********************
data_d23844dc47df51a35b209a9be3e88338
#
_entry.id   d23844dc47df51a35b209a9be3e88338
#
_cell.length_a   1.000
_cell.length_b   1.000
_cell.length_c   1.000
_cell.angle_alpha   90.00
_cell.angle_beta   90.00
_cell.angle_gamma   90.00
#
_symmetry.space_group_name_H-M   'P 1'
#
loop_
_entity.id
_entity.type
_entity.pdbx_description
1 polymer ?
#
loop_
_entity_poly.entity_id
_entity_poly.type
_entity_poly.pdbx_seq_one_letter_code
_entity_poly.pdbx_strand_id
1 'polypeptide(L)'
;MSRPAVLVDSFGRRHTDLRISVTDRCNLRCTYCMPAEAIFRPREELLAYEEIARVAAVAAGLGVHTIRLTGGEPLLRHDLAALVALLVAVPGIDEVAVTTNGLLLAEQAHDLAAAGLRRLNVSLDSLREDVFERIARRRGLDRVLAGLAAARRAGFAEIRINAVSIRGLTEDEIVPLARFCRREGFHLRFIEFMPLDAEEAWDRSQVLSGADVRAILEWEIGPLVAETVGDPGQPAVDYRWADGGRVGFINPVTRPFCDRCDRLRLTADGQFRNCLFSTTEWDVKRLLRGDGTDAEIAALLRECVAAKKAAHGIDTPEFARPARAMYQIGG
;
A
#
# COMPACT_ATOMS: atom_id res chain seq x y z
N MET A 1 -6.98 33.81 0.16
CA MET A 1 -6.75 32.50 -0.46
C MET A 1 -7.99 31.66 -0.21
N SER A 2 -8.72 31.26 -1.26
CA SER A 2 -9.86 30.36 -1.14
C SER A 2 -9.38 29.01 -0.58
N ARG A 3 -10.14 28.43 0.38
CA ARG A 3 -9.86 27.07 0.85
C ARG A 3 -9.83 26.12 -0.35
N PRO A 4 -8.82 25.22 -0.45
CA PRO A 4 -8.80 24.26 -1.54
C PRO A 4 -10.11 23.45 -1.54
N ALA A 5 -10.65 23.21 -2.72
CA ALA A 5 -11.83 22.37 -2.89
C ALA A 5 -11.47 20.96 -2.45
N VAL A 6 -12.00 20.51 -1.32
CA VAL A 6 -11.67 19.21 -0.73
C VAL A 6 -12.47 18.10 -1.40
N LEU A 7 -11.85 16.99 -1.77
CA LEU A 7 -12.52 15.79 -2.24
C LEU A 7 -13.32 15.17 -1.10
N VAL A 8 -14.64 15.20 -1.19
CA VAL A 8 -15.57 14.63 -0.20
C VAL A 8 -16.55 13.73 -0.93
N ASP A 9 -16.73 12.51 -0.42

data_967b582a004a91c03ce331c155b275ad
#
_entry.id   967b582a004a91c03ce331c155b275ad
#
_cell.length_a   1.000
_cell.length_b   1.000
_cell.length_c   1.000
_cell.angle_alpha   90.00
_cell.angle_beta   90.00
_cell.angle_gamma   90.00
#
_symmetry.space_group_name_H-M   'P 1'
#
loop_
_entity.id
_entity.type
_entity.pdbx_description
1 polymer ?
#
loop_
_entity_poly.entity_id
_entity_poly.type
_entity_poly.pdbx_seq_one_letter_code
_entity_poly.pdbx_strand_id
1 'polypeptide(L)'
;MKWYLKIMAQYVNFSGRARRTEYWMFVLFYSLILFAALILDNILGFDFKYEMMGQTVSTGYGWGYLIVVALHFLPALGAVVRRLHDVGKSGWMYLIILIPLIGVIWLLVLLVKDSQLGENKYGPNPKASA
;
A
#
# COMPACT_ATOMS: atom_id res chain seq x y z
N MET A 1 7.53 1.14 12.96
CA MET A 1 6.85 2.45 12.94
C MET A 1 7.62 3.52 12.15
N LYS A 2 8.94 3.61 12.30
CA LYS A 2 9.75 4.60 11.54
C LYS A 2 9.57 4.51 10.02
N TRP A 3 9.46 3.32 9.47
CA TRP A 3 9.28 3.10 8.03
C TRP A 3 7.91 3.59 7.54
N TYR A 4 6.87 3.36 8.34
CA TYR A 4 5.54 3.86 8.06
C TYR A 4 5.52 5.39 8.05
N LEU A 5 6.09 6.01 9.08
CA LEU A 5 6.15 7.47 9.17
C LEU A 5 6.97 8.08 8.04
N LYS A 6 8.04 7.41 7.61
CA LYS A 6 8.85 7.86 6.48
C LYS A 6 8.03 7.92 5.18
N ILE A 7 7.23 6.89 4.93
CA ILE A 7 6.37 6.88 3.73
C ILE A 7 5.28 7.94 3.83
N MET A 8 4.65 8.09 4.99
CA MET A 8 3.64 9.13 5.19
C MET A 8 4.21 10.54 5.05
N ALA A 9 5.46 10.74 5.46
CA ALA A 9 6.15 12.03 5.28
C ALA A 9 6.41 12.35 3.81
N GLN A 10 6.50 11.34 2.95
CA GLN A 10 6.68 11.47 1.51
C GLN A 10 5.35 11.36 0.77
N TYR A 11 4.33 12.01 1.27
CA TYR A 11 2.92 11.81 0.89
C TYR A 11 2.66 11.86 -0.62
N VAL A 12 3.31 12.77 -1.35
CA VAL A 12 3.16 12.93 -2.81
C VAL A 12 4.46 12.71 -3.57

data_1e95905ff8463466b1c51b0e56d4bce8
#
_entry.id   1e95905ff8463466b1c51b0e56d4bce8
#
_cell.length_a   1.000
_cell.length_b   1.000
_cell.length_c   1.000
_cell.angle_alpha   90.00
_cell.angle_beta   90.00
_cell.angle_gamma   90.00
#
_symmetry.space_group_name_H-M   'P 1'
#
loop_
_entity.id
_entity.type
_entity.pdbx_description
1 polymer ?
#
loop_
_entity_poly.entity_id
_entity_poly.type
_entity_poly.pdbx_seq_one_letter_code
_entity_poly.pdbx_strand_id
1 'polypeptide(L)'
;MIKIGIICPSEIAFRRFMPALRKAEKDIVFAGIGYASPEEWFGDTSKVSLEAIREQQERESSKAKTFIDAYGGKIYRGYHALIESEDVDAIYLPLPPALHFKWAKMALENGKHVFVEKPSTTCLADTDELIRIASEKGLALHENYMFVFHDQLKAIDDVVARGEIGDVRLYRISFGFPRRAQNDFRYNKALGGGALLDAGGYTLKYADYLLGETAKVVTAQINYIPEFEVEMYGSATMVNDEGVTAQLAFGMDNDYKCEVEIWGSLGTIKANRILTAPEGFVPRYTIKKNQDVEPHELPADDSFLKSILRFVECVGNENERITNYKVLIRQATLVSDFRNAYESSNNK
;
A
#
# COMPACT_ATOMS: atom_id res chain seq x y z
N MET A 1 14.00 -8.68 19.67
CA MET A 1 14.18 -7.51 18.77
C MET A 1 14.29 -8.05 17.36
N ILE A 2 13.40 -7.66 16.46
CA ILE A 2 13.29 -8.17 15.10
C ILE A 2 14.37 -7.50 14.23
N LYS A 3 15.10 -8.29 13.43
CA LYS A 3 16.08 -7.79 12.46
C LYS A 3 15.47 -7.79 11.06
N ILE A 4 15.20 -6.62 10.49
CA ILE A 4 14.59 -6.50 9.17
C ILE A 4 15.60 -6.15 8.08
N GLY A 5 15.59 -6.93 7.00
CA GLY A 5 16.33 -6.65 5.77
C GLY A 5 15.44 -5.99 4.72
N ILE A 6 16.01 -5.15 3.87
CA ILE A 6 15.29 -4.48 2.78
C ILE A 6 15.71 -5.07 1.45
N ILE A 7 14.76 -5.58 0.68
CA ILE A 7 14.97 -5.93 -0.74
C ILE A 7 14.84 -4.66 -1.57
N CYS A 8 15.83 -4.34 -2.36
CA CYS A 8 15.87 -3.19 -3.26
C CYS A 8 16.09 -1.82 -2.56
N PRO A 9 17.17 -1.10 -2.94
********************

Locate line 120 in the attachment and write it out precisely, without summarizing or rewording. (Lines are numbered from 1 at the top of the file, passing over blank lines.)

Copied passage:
CA VAL A 12 3.16 12.93 -2.81